Confusion still abounds as to how DMR works due to the two time slots. Also because its digital with no squelch tail or kerchunk it can be confusing at times. Remember to leave a gap for others to join the conversation as you cannot hear a double.
Anytone released another DMR radio to join the cast of chinese manufacturers supporting the hobby with cheap radios.
Operation on the DMR protocol is very similar to what you’ve become used to on a VHF/UHF FM repeater, with a few minor differences.
- Use the repeater that gives you the best signal. Remember to use the Parrot channel on each repeater to see what your audio sounds like.
- Check your audio level. Since the audio is digitized on your radio, and there’s no leveling happening in transit, it’s very important for you to send a proper audio level. Use the Parrot, or ask your friends to verify that your audio level is proper, and remember the mic to mouth distance for your radio. A lot of these radios are operated very “HOT” and need to be adjusted in the CPS
- Use the smallest area talk group to make the communication work. If you and the person you’re talking to are using the same repeater, be sure to use the Local talkgroup. If you’re both in the GTA area, then use that talkgroup. Both in Ontario, use the Ontario Province wide talkgroup. ON/AB area, use Canada, etc.
- The North America talkgroup is ONLY to be used as a calling frequency. Make your call on this channel, and then arrange to change to a TAC talkgroup, like 310, 311, and 312. Make sure that these talkgroups are clear before you start having your converation on one of the TAC’s. Asking “Is this talkgroup in use?” is a good way to start that message. If so, try the next TAC Channel. However, I have been told that North American can be used for QSO’s
- When you wish to talk with anyone on a given talkgroup, it is common to give your callsign, your location, and the talkgroup. For example, “This is VE3IPS, in Toronto on North America”.
- Remember that there’s two different timeslots on each repeater (1 & 2). You may see your radio indicating a receive light, and hear nothing. This traffic may be the CWID, or on the other timeslot, or a talk group that you’re not listening to.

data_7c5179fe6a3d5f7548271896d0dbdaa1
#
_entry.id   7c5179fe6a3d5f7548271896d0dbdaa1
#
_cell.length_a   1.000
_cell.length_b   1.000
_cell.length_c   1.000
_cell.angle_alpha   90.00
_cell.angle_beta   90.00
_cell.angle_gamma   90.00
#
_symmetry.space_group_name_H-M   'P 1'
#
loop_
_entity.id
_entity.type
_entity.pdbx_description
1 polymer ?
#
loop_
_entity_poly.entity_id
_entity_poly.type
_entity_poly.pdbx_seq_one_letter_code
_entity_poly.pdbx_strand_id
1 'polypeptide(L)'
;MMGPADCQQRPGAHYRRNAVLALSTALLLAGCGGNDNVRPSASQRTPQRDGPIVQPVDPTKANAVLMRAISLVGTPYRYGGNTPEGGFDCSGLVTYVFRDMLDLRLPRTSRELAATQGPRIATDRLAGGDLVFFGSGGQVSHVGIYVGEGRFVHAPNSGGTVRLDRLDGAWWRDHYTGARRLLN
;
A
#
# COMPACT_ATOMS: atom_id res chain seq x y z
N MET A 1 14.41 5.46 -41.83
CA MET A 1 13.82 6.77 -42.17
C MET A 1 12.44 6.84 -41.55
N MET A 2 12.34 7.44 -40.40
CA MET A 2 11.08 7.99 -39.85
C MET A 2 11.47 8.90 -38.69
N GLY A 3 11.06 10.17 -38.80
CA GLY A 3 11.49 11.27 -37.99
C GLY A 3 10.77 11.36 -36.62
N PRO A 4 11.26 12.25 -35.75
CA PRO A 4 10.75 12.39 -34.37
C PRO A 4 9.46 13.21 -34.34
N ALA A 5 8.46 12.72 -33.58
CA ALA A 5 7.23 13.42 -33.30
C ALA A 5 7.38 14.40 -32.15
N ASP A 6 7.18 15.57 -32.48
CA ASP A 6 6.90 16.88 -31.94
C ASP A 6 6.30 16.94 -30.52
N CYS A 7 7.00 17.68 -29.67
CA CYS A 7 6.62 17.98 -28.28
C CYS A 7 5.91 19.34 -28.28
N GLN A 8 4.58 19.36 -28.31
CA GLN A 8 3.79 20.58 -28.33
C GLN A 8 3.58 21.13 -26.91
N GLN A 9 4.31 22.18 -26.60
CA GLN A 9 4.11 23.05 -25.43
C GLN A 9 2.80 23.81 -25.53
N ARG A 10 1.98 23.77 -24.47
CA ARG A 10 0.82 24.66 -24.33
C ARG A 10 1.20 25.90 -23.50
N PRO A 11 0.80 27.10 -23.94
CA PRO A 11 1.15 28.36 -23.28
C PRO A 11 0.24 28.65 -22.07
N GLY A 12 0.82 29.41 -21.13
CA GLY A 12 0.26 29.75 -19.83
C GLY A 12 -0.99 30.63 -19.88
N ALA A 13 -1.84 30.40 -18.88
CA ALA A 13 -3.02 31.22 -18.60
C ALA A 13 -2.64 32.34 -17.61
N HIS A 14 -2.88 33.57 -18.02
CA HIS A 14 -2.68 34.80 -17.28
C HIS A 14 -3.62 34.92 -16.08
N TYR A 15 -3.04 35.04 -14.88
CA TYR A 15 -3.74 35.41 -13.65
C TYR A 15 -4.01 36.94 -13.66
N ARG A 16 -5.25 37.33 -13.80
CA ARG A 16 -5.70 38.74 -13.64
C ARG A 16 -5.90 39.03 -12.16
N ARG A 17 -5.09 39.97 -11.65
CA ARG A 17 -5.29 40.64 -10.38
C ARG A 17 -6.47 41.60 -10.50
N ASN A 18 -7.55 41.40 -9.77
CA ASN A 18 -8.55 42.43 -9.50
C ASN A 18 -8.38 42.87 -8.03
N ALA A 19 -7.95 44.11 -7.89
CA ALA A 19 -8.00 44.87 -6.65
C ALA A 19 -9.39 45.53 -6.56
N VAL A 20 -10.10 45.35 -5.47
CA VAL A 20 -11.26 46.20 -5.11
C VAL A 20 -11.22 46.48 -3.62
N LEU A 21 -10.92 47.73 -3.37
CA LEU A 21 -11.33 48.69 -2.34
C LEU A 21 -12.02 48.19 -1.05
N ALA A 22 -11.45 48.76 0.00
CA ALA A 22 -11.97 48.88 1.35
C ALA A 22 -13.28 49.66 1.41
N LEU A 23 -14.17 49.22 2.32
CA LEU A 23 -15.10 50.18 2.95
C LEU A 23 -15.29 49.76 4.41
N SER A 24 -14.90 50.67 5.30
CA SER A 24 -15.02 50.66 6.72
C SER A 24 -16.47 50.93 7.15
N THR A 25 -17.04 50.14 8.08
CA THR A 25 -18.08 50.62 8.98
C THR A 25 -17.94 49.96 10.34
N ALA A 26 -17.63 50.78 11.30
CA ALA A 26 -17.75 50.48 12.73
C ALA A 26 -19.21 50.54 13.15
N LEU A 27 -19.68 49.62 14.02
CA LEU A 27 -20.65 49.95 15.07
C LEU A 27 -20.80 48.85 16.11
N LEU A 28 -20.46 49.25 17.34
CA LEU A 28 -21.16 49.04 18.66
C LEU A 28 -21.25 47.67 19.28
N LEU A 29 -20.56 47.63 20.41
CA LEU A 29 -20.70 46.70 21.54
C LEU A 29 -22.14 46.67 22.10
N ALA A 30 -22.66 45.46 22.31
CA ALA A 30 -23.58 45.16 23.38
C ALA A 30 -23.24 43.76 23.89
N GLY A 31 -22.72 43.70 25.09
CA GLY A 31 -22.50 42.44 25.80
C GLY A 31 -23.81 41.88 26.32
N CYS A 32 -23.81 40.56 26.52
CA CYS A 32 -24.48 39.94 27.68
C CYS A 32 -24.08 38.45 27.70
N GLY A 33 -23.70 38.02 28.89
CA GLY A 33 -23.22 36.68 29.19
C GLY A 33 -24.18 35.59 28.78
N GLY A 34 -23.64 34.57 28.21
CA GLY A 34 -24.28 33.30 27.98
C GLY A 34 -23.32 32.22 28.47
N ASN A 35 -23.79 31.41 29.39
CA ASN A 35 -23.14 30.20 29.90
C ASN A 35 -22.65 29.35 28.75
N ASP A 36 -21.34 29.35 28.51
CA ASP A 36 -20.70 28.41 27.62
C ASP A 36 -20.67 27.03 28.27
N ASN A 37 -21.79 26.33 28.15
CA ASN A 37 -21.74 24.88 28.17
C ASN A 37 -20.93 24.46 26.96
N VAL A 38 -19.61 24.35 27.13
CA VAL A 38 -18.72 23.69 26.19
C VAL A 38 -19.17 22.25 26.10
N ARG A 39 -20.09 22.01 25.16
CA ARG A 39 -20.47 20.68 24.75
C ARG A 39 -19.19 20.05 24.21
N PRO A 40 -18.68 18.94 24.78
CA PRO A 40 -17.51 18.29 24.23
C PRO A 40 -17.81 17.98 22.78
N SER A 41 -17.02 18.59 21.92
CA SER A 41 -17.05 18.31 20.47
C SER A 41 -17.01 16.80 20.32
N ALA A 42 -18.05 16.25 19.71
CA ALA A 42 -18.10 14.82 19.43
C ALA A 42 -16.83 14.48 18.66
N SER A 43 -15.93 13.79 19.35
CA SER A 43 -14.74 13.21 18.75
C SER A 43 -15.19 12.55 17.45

- When you press the Push-To-Talk (PTT) button, wait to hear the confirmation tones before you start talking. When you push the button, your radio contact the repeater, and makes sure it’s not busy, and that you can hit the repeater. A long tone or brrp, or no tone when you hit the PTT means your transmission won’t go through.
- If you’re in a conversation with another person, and for some reason you lose contact with them, it may be that either end has traffic that blocks your conversation. Watching your receive light will let you know if the blocking is happening at your end. Simply wait for a clear condition, and try again.
- Each channel is allowed to have a receive list, that lets you listen additional talkgroups, on the same timeslot, at the same time. So, if you’re listening to a Local talkgroup, you can add a receive list that will let you listen to Ontario, and Canada at the same time. This may let you hear what’s happening on this timeslot.
- Many zones can be set up to keep your radio organized. One way to set up a zone is to have a different zone for each repeater. That way you can cycle through all of the talkgroups on a given repeater by twisting the knob. For example, if your Toronto zone is set up, you can start in Toronto, then twist the knob to Hamilton as you go west on the 401.
- Scanning is allowed among the channels on a given zone. Remember that you can have analog channels set up, and that would let you scan between the UHF analog channels, and various DMR repeaters and timeslots.
- Codeplugs are personal. Your very first codeplug has enough to get you going. You’ll find that you work differently from the next person, and start making changes that match your use of the radio. Make sure you keep a copy of your codeplug on your computer, so you can reload this into a new radio as one appears.